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4 main points from Flacco's 2015 media exit interview

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4 main points from Flacco's 2015 media exit interview

OWINGS MILLS – Ravens quarterback Joe Flacco cannot run very fast right now, but he welcomes the idea of adding more speed to the Ravens’ offense next season.

As players packed their bags Monday and began their offseason, Flacco held court in the locker room surrounded by reporters. As he continued to recover from knee surgery, Flacco addressed some key points, including:

- The Ravens’ need for more speed

“You see what speed does,” Flacco said. “You see what the Steelers are doing with the speed they’ve added the last couple of years. It definitely makes a difference out there. I’m not saying it’s something that we need, but when we’ve had it here, it’s definitely made a little bit of a difference. It helps.” 

Asked if he would campaign for who he wanted the Ravens to draft, Flacco smiled and said, “I’m not a scout. I don’t know what I’m looking for, but I will be in the building a lot. So I’m sure I’ll have a lot of conversations with people, and if they ask me, I’m going to give my honest opinion.”

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- Flacco has not been given a definitive timetable for his return, but said he expected to recover from knee surgery right around the start of training camp in late July.

“By August I’ll be eight weeks out of surgery,” Flacco said. “I don’t know what the timeline is on these things, but I’m in there doing the work. I’m expecting I’ll be ready to go.”

- Flacco knows the six-year, $120 million contract he signed in 2013 must be restructured this offseason for the Ravens to have the financial flexibility they need. His cap number next season is a whopping $28.55 million.

“I know that it’s obviously out there, and it’s going to be somewhat of an issue,” Flacco said of his contract. “I haven’t thought about it too much. I haven’t talked to anybody about it. It’s sitting there.  No matter what you do, there’s no way of getting around having a big cap number at some point, or a consistently big cap number. The first few years of my deal, the cap number wasn’t very big, so you don’t really have any other way around it than to have a monster one at the end of it. You know it’s coming unless the salary cap makes an enormous jump. It’s really kind of out of my control. It’s an issue that these guys are used to dealing with.”

- Flacco said he was building a good relationship with first-year offensive coordinator Marc Trestman.

“In the beginning, it was getting to know each other, and obviously getting used to his way of doing things, and him kind of feeling me out,”Flacco said. “But about halfway through the year, I felt like…started to get to that point where we understood each other a little bit, and we started to move along pretty smoothly.”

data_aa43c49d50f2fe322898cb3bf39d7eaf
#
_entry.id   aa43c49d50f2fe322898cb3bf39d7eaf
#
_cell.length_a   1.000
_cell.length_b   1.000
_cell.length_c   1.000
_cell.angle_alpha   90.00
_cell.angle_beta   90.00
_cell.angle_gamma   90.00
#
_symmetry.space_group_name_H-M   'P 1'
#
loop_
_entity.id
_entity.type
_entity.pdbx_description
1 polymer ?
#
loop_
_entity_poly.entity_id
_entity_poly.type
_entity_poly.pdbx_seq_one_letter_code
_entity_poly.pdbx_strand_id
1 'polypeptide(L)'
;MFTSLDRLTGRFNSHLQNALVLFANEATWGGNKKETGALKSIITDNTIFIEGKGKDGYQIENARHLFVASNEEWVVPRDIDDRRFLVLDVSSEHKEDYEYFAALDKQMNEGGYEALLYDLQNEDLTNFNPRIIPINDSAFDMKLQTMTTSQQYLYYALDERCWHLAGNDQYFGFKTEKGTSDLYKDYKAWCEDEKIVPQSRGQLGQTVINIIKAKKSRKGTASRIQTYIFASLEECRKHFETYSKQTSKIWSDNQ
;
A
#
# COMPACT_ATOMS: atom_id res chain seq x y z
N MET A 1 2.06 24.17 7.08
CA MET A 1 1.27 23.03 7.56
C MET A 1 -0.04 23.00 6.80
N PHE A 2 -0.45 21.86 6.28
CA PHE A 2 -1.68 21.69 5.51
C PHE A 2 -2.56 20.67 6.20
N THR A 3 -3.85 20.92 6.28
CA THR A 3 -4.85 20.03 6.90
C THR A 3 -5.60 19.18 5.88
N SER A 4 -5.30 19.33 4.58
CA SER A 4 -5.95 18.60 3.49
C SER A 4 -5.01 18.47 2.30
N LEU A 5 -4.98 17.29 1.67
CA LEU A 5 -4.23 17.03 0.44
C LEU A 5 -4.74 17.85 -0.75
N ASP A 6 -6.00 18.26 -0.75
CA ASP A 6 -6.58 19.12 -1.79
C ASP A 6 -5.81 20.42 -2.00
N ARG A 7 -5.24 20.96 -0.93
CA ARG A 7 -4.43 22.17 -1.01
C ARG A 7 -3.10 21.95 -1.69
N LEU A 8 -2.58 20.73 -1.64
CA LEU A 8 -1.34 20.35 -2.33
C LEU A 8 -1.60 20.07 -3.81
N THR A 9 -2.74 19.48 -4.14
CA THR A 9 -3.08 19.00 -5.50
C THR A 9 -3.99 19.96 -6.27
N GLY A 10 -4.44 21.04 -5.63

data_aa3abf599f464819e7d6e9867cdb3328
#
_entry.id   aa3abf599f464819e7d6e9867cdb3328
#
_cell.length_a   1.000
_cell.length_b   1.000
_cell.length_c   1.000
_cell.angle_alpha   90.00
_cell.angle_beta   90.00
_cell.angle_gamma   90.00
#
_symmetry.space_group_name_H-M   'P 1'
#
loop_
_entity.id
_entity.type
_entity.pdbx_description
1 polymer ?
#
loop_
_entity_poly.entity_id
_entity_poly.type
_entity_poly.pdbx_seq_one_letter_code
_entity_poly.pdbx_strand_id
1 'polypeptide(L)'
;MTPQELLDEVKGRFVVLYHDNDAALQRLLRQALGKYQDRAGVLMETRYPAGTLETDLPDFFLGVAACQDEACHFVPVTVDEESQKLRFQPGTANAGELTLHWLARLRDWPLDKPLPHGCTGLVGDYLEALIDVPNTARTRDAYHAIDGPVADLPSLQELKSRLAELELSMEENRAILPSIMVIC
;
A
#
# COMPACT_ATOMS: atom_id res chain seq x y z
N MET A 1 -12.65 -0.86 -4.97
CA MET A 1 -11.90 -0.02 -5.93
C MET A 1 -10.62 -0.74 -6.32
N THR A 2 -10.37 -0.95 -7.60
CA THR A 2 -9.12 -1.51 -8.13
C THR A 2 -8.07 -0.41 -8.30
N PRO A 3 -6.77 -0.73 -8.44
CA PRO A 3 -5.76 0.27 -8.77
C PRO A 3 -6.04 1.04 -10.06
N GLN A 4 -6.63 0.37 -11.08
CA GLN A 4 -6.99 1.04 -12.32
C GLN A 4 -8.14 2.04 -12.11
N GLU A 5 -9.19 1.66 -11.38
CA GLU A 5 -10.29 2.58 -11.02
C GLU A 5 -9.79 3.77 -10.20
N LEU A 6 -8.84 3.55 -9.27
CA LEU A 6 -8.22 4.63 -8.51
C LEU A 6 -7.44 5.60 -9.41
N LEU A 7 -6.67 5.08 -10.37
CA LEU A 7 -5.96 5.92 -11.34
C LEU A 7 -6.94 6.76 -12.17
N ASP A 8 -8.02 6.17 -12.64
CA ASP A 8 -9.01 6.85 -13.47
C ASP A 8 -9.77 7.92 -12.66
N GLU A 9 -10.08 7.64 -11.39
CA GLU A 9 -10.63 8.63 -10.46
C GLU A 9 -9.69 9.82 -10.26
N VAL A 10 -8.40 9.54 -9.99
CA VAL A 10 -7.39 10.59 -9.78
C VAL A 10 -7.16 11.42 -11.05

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Ravens experimenting with getting Joe Flacco and Lamar Jackson on field at same time

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Ravens experimenting with getting Joe Flacco and Lamar Jackson on field at same time

Since drafting Lamar Jackson, the Ravens have made it clear that Joe Flacco is their starter. That doesn't mean they're not experimenting with having them both on the field at the same time, however. 

During this week's minicamp, the team has been lining Jackson up at multiple positions. 

"Gosh, I sure like him out there helping us," coach John Harbaugh said of Jackson during Tuesday's minicamp, via ESPN.com.

"If you put two quarterbacks on the field at once, what options does it create for our offense? That's what we're trying to figure out."

While at Louisville, Jackson rushed for 4,132 yards and 50 touchdowns in three seasons. That's more rushing yards than No. 2 overall pick Saquon Barkley. That unique skill set could be the creative options the Ravens are looking for. 

While at the NFL Combine, however, Jackson refused to workout at any other position than QB. 

"I have a lot of fun seeing what they come up with and what they're going to come up with next," Jackson said. "We'll see where it goes. You have to use your good players."

The Ravens are already viewing Jackson as one of those 'good players.' 

"Once he gets out of the pocket, it's like watching a young Michael Vick," LB C.J. Mosley said after minicamp practice. "It's amazing to watch. When you're defending him, you just have to act like you're tagging off -- you don't want to be on the highlight reel."